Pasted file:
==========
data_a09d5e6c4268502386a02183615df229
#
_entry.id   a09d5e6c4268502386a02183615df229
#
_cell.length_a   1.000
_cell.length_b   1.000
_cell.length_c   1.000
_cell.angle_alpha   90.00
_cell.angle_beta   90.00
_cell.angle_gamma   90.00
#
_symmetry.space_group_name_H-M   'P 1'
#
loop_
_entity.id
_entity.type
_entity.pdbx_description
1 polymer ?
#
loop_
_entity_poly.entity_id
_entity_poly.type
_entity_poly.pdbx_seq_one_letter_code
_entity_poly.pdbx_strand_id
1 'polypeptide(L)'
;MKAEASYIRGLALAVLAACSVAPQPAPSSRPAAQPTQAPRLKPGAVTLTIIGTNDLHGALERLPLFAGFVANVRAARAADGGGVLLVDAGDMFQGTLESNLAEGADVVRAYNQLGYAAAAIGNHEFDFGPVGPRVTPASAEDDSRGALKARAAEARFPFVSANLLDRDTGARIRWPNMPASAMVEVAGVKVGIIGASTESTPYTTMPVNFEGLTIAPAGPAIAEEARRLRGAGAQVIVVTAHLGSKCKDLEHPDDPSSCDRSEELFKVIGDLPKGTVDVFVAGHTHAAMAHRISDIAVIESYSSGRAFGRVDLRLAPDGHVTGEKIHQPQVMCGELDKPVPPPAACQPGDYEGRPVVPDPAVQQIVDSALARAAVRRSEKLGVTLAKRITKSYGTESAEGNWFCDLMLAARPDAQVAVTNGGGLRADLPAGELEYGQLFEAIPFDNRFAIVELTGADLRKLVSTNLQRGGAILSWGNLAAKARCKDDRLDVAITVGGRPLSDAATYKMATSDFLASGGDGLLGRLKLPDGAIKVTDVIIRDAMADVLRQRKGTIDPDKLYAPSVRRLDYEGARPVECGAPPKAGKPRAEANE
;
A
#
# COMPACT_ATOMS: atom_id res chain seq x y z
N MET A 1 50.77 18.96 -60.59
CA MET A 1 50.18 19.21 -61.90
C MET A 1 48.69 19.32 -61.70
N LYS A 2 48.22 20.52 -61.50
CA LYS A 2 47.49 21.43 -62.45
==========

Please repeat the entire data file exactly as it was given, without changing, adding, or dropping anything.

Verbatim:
data_a09d5e6c4268502386a02183615df229
#
_entry.id   a09d5e6c4268502386a02183615df229
#
_cell.length_a   1.000
_cell.length_b   1.000
_cell.length_c   1.000
_cell.angle_alpha   90.00
_cell.angle_beta   90.00
_cell.angle_gamma   90.00
#
_symmetry.space_group_name_H-M   'P 1'
#
loop_
_entity.id
_entity.type
_entity.pdbx_description
1 polymer ?
#
loop_
_entity_poly.entity_id
_entity_poly.type
_entity_poly.pdbx_seq_one_letter_code
_entity_poly.pdbx_strand_id
1 'polypeptide(L)'
;MKAEASYIRGLALAVLAACSVAPQPAPSSRPAAQPTQAPRLKPGAVTLTIIGTNDLHGALERLPLFAGFVANVRAARAADGGGVLLVDAGDMFQGTLESNLAEGADVVRAYNQLGYAAAAIGNHEFDFGPVGPRVTPASAEDDSRGALKARAAEARFPFVSANLLDRDTGARIRWPNMPASAMVEVAGVKVGIIGASTESTPYTTMPVNFEGLTIAPAGPAIAEEARRLRGAGAQVIVVTAHLGSKCKDLEHPDDPSSCDRSEELFKVIGDLPKGTVDVFVAGHTHAAMAHRISDIAVIESYSSGRAFGRVDLRLAPDGHVTGEKIHQPQVMCGELDKPVPPPAACQPGDYEGRPVVPDPAVQQIVDSALARAAVRRSEKLGVTLAKRITKSYGTESAEGNWFCDLMLAARPDAQVAVTNGGGLRADLPAGELEYGQLFEAIPFDNRFAIVELTGADLRKLVSTNLQRGGAILSWGNLAAKARCKDDRLDVAITVGGRPLSDAATYKMATSDFLASGGDGLLGRLKLPDGAIKVTDVIIRDAMADVLRQRKGTIDPDKLYAPSVRRLDYEGARPVECGAPPKAGKPRAEANE
;
A
#
# COMPACT_ATOMS: atom_id res chain seq x y z
N MET A 1 50.77 18.96 -60.59
CA MET A 1 50.18 19.21 -61.90
C MET A 1 48.69 19.32 -61.70
N LYS A 2 48.22 20.52 -61.50
CA LYS A 2 47.49 21.43 -62.45